Myalgic Encephalomyelitis/Chronic Fatigue Syndrome as a hyper-regulated immune system driven by an interplay between regulatory T cells and chronic human herpesvirus infections, by Nuno Sepúlveda,  Jorge Carneiro,  Eliana M Lacerda and  Luis C Nacul in Front. Immunol. 21 Nov 2019 [https://doi.org/10.3389/fimmu.2019.02684]

 

Hypothesis & theory article abstract:

Conceptual scheme of the cross-regulation model

Autoimmunity and chronic viral infections are recurrent clinical observations in Myalgic Encephalomyelitis/Chronic Fatigue Syndrome (ME/CFS), a complex disease with an unknown cause.

Given these observations, the regulatory CD4+ T cells (Tregs) show promise to be good candidates for the underlying pathology due to their known capacity to suppress the immune responses not only to body components but also against infections. Here we discussed the overlooked role of these cells in the chronicity of Human Herpes Virus 6 (HHV6), Herpes Simplex 1 (HSV1) and Epstein-Barr virus (EBV), as often reported as triggers of ME/CFS.

Using simulations of the Cross-regulation model for the dynamics of Tregs, we illustrated that mild infections might lead to a chronically activated immune responses under control of Tregs if the responding clone has a high autoimmune potential. Such infections promote persistent inflammation and possibly fatigue.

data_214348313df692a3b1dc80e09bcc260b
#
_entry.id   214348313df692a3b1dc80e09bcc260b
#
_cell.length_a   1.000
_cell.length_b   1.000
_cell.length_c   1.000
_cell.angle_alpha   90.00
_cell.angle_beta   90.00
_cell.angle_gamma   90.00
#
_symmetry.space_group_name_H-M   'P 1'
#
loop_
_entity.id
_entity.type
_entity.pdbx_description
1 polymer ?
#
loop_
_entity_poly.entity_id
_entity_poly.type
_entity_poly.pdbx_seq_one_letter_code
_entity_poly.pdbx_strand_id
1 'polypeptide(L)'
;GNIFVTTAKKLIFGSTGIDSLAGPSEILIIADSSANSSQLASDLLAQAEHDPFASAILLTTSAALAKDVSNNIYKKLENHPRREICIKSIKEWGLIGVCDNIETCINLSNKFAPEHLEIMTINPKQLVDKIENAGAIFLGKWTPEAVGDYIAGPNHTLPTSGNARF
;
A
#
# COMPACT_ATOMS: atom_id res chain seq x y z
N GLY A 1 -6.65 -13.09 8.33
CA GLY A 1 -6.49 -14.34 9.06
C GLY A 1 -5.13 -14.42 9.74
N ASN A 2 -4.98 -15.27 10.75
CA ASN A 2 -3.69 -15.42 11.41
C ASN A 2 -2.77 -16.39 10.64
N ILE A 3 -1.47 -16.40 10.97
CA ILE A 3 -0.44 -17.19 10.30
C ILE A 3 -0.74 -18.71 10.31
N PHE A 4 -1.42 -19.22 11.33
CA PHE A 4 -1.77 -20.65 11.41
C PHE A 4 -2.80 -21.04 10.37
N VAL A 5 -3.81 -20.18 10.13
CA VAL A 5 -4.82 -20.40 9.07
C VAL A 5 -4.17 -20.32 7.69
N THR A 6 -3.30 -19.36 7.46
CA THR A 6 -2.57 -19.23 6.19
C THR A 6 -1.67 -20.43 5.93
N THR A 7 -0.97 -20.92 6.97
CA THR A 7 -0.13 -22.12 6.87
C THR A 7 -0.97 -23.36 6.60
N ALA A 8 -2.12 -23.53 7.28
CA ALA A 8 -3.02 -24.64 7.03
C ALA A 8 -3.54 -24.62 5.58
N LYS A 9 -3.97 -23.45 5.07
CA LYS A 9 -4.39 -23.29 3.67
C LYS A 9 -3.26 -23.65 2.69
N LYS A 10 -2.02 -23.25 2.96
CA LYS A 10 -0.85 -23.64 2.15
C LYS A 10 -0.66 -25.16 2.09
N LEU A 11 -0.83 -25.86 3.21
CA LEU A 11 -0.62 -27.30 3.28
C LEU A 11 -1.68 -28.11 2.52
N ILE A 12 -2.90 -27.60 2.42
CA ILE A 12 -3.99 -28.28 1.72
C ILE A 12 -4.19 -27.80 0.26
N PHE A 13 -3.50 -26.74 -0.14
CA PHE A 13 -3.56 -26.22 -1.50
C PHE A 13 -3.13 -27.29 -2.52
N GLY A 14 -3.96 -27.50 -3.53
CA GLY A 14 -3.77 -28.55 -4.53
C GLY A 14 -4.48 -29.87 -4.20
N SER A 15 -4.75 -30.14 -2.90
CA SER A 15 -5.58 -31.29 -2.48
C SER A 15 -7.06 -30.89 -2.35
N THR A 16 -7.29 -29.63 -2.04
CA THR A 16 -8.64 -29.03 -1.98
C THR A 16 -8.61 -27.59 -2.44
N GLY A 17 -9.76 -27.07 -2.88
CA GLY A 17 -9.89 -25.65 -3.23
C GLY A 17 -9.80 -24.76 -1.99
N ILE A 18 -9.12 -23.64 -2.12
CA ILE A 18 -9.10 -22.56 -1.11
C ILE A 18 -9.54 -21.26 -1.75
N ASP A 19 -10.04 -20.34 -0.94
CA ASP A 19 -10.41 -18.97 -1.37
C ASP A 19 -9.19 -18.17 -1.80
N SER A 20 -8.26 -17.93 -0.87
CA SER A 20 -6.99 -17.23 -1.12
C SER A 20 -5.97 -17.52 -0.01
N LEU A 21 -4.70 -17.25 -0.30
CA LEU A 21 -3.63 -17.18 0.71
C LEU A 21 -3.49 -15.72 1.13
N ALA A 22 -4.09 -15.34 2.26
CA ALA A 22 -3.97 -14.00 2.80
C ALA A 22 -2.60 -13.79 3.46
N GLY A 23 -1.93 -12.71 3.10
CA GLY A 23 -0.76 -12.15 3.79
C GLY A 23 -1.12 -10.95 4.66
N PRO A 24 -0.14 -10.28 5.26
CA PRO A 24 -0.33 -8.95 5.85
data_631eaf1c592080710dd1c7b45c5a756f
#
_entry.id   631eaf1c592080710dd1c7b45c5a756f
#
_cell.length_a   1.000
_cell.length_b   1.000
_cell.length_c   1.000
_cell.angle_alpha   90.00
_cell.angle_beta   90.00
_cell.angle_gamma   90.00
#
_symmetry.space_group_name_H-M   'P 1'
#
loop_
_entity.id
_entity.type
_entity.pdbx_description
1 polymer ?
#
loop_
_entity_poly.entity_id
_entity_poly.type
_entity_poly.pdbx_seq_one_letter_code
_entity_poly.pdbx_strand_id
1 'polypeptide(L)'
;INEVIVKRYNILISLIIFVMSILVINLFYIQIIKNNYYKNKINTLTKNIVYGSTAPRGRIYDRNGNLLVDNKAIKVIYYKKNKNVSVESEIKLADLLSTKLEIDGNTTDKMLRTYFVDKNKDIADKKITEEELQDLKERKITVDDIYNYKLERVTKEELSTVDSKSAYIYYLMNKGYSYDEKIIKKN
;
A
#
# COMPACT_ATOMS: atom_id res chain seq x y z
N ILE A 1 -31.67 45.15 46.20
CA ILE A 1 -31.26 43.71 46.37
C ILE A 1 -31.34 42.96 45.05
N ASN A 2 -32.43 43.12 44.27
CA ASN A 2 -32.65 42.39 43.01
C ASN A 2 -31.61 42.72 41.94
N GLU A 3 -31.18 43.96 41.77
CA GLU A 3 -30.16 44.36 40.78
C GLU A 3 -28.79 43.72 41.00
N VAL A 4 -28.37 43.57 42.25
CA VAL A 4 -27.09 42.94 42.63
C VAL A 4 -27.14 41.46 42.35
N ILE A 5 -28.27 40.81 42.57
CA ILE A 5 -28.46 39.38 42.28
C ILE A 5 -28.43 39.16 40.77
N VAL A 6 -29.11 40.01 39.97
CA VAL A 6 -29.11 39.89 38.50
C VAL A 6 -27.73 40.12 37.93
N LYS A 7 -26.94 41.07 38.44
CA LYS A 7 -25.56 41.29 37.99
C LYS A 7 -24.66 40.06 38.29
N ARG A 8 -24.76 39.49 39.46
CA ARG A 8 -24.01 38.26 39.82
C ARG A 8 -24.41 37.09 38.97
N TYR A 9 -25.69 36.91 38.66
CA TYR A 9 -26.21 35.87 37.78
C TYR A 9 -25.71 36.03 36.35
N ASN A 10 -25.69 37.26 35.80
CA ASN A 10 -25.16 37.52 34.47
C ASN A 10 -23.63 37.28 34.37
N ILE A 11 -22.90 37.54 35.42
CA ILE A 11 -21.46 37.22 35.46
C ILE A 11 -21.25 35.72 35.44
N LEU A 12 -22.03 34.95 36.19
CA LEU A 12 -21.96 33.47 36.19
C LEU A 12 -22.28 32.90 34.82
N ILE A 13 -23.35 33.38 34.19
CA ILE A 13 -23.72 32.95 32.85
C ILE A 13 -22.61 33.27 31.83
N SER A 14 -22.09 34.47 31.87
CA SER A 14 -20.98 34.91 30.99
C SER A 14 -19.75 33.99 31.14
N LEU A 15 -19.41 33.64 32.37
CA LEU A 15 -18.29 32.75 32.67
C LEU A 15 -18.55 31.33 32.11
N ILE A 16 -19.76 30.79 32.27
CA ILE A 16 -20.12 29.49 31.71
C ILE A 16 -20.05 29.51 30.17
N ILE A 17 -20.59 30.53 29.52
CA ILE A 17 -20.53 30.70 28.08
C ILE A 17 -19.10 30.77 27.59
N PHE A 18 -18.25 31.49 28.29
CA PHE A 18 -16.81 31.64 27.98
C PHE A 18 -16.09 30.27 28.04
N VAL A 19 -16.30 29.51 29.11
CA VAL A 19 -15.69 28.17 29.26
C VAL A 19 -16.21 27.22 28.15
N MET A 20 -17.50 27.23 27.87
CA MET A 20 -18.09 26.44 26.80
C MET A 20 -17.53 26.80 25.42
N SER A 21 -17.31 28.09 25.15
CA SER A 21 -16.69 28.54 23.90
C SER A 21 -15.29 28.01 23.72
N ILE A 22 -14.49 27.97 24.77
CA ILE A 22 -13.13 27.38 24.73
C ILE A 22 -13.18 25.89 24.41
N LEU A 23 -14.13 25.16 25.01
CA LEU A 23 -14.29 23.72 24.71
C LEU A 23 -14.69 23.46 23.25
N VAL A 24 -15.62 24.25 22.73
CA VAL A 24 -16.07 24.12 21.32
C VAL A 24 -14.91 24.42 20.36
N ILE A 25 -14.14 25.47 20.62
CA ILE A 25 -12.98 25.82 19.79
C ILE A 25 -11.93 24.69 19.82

We then hypothesized that ME/CFS is a condition characterized by a predominance of this type of infections under control of Tregs. In contrast, healthy individuals are hypothesized to trigger immune responses of a virus-specific clone with a low autoimmune potential.

According to this hypothesis, simple model simulations of the CD4+ T-cell repertoire could reproduce the increased density and percentages of Tregs observed in patients suffering from the disease when compared to healthy controls. A deeper analysis of Tregs in the pathogenesis of ME/CFS will help to assess the validity of this hypothesis.

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